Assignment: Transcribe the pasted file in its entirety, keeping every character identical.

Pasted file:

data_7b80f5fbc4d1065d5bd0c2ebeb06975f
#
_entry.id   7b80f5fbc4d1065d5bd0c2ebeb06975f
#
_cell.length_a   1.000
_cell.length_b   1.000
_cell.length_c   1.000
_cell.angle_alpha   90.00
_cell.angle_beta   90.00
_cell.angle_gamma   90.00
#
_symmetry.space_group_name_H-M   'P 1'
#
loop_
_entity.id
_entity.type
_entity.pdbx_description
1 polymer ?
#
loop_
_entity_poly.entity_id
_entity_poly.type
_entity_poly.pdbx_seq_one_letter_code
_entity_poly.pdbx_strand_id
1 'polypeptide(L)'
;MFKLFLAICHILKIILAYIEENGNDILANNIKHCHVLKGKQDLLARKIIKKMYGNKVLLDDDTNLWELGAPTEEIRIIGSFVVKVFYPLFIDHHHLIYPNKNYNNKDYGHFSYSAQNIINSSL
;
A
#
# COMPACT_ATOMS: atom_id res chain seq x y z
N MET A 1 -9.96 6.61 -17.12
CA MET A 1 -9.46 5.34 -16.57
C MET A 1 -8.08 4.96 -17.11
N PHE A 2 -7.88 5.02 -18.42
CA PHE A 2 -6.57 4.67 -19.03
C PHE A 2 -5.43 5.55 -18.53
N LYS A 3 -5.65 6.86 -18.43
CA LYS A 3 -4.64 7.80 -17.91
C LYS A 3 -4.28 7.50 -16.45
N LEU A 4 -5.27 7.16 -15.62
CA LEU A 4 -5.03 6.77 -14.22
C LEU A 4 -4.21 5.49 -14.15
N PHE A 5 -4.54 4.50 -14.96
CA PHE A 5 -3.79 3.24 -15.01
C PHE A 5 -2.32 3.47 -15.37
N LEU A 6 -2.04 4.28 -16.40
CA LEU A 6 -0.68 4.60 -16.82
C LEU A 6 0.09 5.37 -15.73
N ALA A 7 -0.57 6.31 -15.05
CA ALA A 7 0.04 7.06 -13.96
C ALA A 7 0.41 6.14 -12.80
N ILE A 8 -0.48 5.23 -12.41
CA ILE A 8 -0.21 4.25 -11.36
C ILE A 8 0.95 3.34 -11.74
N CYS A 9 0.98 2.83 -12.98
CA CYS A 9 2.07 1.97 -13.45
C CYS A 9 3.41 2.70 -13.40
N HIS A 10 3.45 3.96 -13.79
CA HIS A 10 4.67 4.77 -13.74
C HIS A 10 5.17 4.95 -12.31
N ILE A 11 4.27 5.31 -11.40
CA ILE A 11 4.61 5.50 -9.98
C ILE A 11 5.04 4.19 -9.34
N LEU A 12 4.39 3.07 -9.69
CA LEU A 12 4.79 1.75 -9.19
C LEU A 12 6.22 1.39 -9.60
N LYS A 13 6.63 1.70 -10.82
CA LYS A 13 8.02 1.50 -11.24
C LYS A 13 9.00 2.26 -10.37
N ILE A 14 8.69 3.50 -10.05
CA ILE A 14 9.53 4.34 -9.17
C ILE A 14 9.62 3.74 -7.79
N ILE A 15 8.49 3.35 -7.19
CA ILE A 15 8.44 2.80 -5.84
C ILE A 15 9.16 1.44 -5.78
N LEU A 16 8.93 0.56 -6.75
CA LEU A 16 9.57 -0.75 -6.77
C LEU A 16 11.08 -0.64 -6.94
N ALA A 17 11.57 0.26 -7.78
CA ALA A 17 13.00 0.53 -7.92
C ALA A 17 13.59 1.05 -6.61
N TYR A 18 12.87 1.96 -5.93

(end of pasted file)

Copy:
data_7b80f5fbc4d1065d5bd0c2ebeb06975f
#
_entry.id   7b80f5fbc4d1065d5bd0c2ebeb06975f
#
_cell.length_a   1.000
_cell.length_b   1.000
_cell.length_c   1.000
_cell.angle_alpha   90.00
_cell.angle_beta   90.00
_cell.angle_gamma   90.00
#
_symmetry.space_group_name_H-M   'P 1'
#
loop_
_entity.id
_entity.type
_entity.pdbx_description
1 polymer ?
#
loop_
_entity_poly.entity_id
_entity_poly.type
_entity_poly.pdbx_seq_one_letter_code
_entity_poly.pdbx_strand_id
1 'polypeptide(L)'
;MFKLFLAICHILKIILAYIEENGNDILANNIKHCHVLKGKQDLLARKIIKKMYGNKVLLDDDTNLWELGAPTEEIRIIGSFVVKVFYPLFIDHHHLIYPNKNYNNKDYGHFSYSAQNIINSSL
;
A
#
# COMPACT_ATOMS: atom_id res chain seq x y z
N MET A 1 -9.96 6.61 -17.12
CA MET A 1 -9.46 5.34 -16.57
C MET A 1 -8.08 4.96 -17.11
N PHE A 2 -7.88 5.02 -18.42
CA PHE A 2 -6.57 4.67 -19.03
C PHE A 2 -5.43 5.55 -18.53
N LYS A 3 -5.65 6.86 -18.43
CA LYS A 3 -4.64 7.80 -17.91
C LYS A 3 -4.28 7.50 -16.45
N LEU A 4 -5.27 7.16 -15.62
CA LEU A 4 -5.03 6.77 -14.22
C LEU A 4 -4.21 5.49 -14.15
N PHE A 5 -4.54 4.50 -14.96
CA PHE A 5 -3.79 3.24 -15.01
C PHE A 5 -2.32 3.47 -15.37
N LEU A 6 -2.04 4.28 -16.40
CA LEU A 6 -0.68 4.60 -16.82
C LEU A 6 0.09 5.37 -15.73
N ALA A 7 -0.57 6.31 -15.05
CA ALA A 7 0.04 7.06 -13.96
C ALA A 7 0.41 6.14 -12.80
N ILE A 8 -0.48 5.23 -12.41
CA ILE A 8 -0.21 4.25 -11.36
C ILE A 8 0.95 3.34 -11.74
N CYS A 9 0.98 2.83 -12.98
CA CYS A 9 2.07 1.97 -13.45
C CYS A 9 3.41 2.70 -13.40
N HIS A 10 3.45 3.96 -13.79
CA HIS A 10 4.67 4.77 -13.74
C HIS A 10 5.17 4.95 -12.31
N ILE A 11 4.27 5.31 -11.40
CA ILE A 11 4.61 5.50 -9.98
C ILE A 11 5.04 4.19 -9.34
N LEU A 12 4.39 3.07 -9.69
CA LEU A 12 4.79 1.75 -9.19
C LEU A 12 6.22 1.39 -9.60
N LYS A 13 6.63 1.70 -10.82
CA LYS A 13 8.02 1.50 -11.24
C LYS A 13 9.00 2.26 -10.37
N ILE A 14 8.69 3.50 -10.05
CA ILE A 14 9.53 4.34 -9.17
C ILE A 14 9.62 3.74 -7.79
N ILE A 15 8.49 3.35 -7.19
CA ILE A 15 8.44 2.80 -5.84
C ILE A 15 9.16 1.44 -5.78
N LEU A 16 8.93 0.56 -6.75
CA LEU A 16 9.57 -0.75 -6.77
C LEU A 16 11.08 -0.64 -6.94
N ALA A 17 11.57 0.26 -7.78
CA ALA A 17 13.00 0.53 -7.92
C ALA A 17 13.59 1.05 -6.61
N TYR A 18 12.87 1.96 -5.93